5 things you need to know about tyres

It could be argued that tyres are the most important things on your car as they maintain grip to the road and allow your car to move, so why do car owners know so little about them? We have compiled together 5 things you need to know about your car tyres and these should help you understand more about them.

  1. The minimum legal tread limit on your tyre is 1.6mm over three quarters of the depth of the tyre, it’s amazing how many car owners don’t know this even though it’s something you must learn when taking your driving lessons Sheffield. This is a legal requirement and not just a handy bit of advice we’re giving you. Make sure your car’s tread never falls below this as it could result in 3 points on your license per tyre, have all 4 tyres below the legal limit and you could be in for a driving disqualification.
  1. Keep your tyre pressure at the recommended PSI (Pounds per Square Inch). The recommended PSI can be found in the car owner’s manual, the PSI can vary from around 26 to 38 but this is different for every car. The amount of weight the car carries is also a factor that influences how much air should be pumped into your tyres. Making sure you get the right balance between pumping too much air and not enough into your car tyres is important as putting in too much can cause excessive wear in the middle of the tyre tread.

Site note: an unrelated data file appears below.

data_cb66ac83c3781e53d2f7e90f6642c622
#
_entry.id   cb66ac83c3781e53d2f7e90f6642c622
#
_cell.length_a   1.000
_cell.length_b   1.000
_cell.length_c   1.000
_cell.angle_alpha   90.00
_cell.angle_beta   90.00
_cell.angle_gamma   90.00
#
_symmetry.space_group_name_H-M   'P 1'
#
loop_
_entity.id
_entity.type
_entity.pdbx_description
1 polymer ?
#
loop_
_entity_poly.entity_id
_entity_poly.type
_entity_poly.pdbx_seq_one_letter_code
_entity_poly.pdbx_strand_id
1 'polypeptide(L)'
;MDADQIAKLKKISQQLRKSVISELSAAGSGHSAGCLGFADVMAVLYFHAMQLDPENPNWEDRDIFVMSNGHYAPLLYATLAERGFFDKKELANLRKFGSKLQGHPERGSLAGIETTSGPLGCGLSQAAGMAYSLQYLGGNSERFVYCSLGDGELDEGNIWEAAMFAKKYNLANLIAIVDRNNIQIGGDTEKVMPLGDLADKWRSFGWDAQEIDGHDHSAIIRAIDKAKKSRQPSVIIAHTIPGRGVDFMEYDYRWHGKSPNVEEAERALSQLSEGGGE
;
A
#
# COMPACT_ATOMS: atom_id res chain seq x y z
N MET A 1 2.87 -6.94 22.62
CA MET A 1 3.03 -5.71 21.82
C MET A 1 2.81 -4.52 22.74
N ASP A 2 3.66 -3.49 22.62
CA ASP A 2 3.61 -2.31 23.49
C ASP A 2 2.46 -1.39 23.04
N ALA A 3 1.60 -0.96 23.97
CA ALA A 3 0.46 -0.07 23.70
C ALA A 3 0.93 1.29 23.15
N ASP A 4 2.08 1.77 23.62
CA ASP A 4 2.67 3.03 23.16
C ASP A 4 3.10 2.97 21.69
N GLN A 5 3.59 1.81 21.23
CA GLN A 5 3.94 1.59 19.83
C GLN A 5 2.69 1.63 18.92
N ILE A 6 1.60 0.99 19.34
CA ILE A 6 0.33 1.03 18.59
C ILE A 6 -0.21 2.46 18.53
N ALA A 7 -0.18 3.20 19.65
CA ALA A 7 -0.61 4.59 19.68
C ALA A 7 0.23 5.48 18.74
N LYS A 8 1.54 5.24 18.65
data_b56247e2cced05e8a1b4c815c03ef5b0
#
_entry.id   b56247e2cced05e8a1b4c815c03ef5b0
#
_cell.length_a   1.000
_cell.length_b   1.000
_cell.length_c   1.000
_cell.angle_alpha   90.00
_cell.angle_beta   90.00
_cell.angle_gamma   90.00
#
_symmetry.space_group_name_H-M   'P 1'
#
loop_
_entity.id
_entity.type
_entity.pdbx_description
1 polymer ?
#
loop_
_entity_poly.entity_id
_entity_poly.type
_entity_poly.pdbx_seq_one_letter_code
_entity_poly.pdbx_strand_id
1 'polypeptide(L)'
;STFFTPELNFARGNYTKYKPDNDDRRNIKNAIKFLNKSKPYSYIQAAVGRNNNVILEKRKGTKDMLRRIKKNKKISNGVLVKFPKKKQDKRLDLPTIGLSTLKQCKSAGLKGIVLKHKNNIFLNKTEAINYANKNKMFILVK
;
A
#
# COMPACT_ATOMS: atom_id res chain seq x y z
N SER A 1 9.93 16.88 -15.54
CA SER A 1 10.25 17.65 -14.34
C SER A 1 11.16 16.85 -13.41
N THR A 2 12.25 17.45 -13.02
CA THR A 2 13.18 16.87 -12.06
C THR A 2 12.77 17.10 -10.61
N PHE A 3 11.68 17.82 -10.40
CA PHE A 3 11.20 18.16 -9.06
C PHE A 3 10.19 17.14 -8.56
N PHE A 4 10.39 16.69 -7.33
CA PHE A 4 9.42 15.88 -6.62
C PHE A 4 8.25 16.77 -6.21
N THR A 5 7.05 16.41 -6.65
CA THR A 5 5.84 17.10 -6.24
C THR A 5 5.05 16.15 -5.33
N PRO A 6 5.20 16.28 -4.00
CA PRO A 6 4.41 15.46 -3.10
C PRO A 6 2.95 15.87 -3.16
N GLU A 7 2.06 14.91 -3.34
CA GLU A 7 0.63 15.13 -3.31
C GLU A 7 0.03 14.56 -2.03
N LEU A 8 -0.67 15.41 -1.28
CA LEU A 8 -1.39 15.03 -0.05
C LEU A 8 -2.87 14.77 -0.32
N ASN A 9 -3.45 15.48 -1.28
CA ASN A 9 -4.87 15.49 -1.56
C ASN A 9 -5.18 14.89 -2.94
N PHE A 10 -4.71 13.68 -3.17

1. Always check for cracks and bulges in the wall of your car tyres. This again is a legal requirement; it can cause your tyre to blow out and almost certainly an accident if approaching high enough speeds. In addition to this cracks or bulges on a tyre is 3 points on your license and if all 4 are demanded to be illegal you could be facing a driving ban.
  1. All of your tyres must be the correct and appropriate size for your car. The wheel size is the diameter of the wheel in inches from where the beads of the tyre sit on the wheel; it’s not the whole wheel from top to bottom. In addition to this most tyres don’t say the size of the wheel, they will just have a code along the side of the wall which represents the width of the tyre in millimeters, the height of the side wall in ratio to the percentage of the nominal width and the final number is the size of the tyre rim size with an ‘R’ which stands for radial. None of this is extremely important for you to know but it’s the code you will need when shopping around for tyres.
  1. Your spare tyre whilst stowed away in the boot of your car doesn’t have to meet the standard requirements by law, but once it’s fitted onto your car it has to meet the same requirements as the rest of your car tyres. Having a spare tyre that isn’t up to the legal requirement is as good as not having a spare tyre at all!


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